gave up and bought a board that did it in hardware].

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Yes.  You use a proper RS-485 board.

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Grant Edwards                   grante             Yow!  ... or were you
                                  at               driving the PONTIAC that
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Re: RS-485 from Windows
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I disagree. Software is arguably the correct way to do this. How would
hardware know my requirements?

I've seen RS232-485 converters with auto-RTS, but I've yet to see a PCI/ISA
board with it. It's assumed that software has control. (That's not to say
they don't exist; just never seen one.)

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I've had no problem with "getting it to work reliably" under software
control - albeit mainly in an embedded environment where I had good control
of timers. Windows is indeed another animal - but I've had such cards
working reliably under DOS using my listen workaround (see other post).

Steve
http://www.fivetrees.com
http://www.sfdesign.co.uk



Re: RS-485 from Windows
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I've been doing RS-485 for 15+ years, and the requirement has
always been the same: assert RTS (enable line drivers) when
transmitting.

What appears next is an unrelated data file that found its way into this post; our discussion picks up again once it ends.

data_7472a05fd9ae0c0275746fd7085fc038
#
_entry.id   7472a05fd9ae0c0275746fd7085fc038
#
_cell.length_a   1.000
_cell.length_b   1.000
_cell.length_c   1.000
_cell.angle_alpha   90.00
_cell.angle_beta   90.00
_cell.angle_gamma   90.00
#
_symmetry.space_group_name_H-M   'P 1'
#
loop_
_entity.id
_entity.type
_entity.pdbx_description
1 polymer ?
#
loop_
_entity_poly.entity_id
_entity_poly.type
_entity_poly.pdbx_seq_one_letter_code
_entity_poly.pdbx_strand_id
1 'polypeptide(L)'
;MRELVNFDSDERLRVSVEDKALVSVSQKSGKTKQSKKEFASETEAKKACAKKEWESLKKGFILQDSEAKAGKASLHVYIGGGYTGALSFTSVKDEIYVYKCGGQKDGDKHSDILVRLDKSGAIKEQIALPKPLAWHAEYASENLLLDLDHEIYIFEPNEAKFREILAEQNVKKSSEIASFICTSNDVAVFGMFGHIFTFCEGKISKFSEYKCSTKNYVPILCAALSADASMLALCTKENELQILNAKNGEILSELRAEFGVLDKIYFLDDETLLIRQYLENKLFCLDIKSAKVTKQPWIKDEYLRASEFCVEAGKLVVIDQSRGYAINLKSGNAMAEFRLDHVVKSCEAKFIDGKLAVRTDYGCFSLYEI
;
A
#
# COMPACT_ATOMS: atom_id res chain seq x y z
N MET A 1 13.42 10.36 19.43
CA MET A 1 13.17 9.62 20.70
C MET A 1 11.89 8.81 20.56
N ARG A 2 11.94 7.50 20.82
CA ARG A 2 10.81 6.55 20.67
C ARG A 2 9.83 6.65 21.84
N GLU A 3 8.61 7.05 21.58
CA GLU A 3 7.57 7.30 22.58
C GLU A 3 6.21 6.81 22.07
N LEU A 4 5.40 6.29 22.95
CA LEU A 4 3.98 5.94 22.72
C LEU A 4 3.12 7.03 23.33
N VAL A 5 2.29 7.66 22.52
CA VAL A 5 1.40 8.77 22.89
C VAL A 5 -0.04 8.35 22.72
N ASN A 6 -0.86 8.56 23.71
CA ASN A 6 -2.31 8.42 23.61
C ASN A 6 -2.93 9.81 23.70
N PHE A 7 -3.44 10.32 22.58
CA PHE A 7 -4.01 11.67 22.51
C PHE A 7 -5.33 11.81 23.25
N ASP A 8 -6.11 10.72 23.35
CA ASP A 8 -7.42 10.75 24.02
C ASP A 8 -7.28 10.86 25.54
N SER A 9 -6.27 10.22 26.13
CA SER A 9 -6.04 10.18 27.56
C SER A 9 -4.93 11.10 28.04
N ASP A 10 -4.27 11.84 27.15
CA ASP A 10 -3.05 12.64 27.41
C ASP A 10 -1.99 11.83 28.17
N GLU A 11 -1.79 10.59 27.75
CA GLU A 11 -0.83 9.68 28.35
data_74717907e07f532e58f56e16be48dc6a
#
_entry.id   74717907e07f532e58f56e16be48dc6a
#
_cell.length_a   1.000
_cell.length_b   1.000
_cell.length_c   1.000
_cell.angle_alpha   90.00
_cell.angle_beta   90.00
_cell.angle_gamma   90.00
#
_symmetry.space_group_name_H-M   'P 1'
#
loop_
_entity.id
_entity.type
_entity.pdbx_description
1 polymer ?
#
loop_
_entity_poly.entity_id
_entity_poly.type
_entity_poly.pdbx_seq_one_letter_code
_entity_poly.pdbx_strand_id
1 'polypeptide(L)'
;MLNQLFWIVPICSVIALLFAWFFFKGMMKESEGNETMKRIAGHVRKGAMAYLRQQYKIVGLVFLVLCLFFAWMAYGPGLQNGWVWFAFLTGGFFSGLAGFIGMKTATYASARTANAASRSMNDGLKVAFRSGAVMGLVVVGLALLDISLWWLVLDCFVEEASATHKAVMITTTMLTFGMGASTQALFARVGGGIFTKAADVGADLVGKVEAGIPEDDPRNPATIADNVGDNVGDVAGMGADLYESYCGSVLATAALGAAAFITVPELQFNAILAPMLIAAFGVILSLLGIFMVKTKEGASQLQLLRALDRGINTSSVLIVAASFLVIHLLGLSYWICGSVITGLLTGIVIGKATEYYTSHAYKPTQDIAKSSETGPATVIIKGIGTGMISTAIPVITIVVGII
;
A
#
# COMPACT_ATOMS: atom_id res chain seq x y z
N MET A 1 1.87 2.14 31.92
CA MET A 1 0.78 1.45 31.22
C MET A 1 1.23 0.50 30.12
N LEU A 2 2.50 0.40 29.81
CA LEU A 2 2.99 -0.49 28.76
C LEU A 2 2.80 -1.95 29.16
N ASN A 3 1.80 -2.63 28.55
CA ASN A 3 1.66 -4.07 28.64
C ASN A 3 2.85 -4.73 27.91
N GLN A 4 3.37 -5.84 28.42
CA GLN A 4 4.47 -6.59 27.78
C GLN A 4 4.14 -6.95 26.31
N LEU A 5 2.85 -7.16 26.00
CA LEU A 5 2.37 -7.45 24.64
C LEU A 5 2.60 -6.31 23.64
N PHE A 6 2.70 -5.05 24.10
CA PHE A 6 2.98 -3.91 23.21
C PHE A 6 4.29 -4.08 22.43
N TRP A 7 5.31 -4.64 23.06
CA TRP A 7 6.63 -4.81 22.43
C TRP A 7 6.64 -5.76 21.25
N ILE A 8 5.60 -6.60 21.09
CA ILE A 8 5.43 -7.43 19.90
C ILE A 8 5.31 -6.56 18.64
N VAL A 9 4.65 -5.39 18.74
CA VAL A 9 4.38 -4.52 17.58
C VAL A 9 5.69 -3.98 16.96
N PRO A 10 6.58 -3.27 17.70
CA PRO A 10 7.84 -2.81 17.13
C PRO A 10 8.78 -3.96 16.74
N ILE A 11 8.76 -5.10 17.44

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The boards are using crappy UARTs.  Among others, Exar 16850
UARTs do auto-RTS.  Any decent multi-port serial board should
handle auto-RTS in hardware.

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In an embedded environment it's simple.  Under Window/Unix,
it's not.

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The echo feature may not be available -- some boards will do
it, some won't.

--
Grant Edwards                   grante             Yow!  I know how to get the
                                  at               hostesses released! Give
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Re: RS-485 from Windows
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The last board I used had a pair of transceivers (75176-type) to allow fdx.
Non-typical, I guess.

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Sure. (Of course a single 75176 [hdx] can also be left receiver-enabled
while tx'ing.)

Steve
http://www.fivetrees.com
http://www.sfdesign.co.uk



Re: RS-485 from Windows
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This can be a minor problem if you want really fast turnaround between
transmit and receive.   Most modern UARTS and OS's use the FIFOs
on the UART chip.  If the FIFO is active, the UART does not provide
an interrupt unless:  

1.  the FIFO has reached the trigger level,
2.  Several character times have gone by with no new input chararcter.

The latter condition means that your OS may not know of the end of
the transmit until several character times after the last character
is transmitted (and received ) by the sender.  As a practical matter
it means that you may have to wait for several character times before
responding to an incoming message.

Mark Borgerson


Re: RS-485 from Windows
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I tried the trick with RTS_CONTROL_TOGGLE in the fRTSControl field of the